Cost of guessed equipment needs:
    Here are some quick numbers I threw together.
    1 fryer 18w x 30d new$500-1000, used 200-1000

    char broiler 24-36w x 30d new $1500-$3000, used starting at 200-1000

    6-8 burner cook top with stoves under & small flattop 3-6 ft w x 30d most likely to be new. Hard to find used but can be found if you look hard enough.

    Large coolers & freezers for bulk storage new $7-10k each or more depending on size, used $1500-8k

    Exhaust hood 8-12 feet used about $100-200 per foot

    Small coolers and freezers new $2400-3400 each, used $500-2000 each

    Sandwich line or prep line new ~$2500, used ~$1000

    Stainless steel prep tables can be bought for about $100-200 each used

    Dishwashers can be leased for under $100 a month or bought new for $3-11k depending on the style

    Ansul system (fire suppression) Here is where you can save big. A new system can cost well over $3k, but you can easily pick up the same system for $500 or less. It will cost you about $1500 to have the new or used system installed either way by a professional, but it is worth it.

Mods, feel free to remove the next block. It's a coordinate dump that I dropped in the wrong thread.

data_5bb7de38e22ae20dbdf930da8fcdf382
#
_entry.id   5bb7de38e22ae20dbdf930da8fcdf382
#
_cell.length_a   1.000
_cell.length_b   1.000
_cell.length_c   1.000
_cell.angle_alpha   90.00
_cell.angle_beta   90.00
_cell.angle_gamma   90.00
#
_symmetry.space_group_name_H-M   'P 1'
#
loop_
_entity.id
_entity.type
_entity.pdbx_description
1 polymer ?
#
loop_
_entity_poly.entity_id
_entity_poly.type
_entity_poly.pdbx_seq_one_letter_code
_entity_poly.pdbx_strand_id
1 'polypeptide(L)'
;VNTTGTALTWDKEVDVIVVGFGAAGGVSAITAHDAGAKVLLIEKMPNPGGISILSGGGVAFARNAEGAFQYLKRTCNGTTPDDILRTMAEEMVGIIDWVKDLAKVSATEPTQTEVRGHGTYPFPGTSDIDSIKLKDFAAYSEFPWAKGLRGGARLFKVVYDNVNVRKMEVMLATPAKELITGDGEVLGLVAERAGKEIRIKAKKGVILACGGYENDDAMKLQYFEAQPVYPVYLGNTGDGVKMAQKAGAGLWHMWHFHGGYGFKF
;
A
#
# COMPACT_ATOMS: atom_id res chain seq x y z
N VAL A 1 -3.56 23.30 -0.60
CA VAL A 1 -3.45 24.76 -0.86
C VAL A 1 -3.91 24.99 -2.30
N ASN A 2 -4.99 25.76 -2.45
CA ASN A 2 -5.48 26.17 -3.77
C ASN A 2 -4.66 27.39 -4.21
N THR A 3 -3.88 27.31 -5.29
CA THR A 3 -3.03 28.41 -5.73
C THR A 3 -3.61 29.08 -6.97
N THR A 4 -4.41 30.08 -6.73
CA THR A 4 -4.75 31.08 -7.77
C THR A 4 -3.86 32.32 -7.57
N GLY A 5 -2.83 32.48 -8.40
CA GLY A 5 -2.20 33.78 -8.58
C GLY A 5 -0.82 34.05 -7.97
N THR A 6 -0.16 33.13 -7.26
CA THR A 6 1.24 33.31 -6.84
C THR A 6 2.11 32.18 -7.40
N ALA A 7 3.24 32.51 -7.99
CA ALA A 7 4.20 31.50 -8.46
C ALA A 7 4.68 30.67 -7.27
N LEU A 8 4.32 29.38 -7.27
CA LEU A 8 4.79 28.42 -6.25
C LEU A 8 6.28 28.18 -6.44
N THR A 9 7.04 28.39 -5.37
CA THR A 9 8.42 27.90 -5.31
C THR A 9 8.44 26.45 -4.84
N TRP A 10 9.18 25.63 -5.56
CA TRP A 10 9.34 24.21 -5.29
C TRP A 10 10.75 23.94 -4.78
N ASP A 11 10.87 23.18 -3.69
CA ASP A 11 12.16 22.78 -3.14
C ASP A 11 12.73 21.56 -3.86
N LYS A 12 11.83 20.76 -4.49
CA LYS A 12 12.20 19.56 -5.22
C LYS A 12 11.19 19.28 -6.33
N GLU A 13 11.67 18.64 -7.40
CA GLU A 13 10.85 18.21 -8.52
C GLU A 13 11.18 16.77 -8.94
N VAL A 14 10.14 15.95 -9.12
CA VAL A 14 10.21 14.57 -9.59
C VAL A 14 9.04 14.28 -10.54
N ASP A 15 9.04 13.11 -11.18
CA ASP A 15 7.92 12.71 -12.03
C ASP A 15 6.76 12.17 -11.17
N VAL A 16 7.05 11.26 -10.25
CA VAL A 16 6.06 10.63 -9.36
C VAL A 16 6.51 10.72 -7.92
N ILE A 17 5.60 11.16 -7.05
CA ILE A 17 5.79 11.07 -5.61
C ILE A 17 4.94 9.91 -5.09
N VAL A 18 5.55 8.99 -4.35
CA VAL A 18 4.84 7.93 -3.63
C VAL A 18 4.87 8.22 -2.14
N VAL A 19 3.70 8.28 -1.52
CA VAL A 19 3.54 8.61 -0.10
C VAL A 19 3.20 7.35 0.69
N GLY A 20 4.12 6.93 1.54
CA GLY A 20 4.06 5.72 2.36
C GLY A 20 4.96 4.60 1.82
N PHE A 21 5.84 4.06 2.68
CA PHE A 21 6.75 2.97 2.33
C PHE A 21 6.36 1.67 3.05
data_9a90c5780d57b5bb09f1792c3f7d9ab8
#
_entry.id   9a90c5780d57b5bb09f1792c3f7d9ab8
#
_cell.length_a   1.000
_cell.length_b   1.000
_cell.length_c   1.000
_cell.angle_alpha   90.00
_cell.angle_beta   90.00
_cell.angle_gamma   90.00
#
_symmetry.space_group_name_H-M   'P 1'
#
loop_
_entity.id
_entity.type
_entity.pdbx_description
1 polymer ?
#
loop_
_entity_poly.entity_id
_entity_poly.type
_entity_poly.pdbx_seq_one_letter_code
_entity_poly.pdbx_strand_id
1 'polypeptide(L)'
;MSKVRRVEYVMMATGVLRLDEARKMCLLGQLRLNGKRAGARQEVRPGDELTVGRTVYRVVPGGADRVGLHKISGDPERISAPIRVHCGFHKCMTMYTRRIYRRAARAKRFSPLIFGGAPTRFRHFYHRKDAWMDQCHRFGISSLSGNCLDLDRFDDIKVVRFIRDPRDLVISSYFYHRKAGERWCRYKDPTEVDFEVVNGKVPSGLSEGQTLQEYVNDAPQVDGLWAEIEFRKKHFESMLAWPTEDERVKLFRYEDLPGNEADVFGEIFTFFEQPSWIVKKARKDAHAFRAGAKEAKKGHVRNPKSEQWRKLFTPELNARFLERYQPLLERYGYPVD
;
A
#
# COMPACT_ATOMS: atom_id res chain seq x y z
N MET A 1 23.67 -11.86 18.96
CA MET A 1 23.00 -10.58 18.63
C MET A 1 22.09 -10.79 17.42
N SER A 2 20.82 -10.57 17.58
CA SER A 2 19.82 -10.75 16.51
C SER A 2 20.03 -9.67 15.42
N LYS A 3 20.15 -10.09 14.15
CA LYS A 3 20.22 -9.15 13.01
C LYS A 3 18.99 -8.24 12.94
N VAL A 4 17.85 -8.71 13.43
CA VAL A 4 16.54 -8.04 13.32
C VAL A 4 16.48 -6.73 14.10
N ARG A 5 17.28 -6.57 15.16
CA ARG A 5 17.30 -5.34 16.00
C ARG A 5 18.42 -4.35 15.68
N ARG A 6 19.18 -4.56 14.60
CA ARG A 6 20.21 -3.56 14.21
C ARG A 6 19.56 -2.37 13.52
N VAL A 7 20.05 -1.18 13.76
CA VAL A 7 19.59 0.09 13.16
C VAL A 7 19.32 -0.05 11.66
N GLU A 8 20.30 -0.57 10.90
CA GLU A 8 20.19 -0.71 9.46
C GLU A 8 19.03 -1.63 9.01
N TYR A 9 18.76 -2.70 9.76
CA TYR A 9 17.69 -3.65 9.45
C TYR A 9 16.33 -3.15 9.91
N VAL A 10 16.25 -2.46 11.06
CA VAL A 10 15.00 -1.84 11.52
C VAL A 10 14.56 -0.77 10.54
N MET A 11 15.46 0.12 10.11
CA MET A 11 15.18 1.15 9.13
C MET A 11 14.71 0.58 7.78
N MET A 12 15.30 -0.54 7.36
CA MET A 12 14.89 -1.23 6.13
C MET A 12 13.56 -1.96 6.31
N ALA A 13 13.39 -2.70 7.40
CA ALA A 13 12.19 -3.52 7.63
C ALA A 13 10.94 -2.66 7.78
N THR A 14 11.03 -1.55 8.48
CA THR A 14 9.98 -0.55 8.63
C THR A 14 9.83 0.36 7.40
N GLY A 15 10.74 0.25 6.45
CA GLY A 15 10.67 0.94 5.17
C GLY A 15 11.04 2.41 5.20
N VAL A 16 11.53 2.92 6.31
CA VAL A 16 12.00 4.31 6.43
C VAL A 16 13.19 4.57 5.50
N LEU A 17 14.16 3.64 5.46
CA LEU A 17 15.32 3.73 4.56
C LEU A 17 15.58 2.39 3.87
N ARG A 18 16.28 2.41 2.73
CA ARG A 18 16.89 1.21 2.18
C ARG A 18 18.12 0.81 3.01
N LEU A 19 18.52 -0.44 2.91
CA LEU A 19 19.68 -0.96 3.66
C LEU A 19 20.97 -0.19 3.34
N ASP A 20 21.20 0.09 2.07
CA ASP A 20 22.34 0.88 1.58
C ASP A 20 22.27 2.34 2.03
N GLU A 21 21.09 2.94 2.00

You also can't forget the little things like scoops, spatulas, plates, glasses and all the like. You can get some numbers for those from the catalogs that I mentioned earlier, but in my experience it is easier and cheaper to get those things from your food supplier. They are usually more than happy to cut you a really good deal on small wares when they know they are going to be getting thousands of dollars in food sales from you every week.

    I almost forget, installation of equipment. See if you can do some of it depending on local codes, or see if the installer will let you be one of his helpers. Being the go-fer guy and spare set of hands during my restaurant build saved me thousands of dollars in labor.

    So if I forget anything or you have any other questions just feel free to ask and I will answer them as best as I can.

  12. #12
    Join Date
    Aug 2010
    Posts
    22

    Sehr gut danke fuer alles

    I greatly appreciate the responses very helpful in my planning, the grease trap would have been a real trap literally, did not think of that.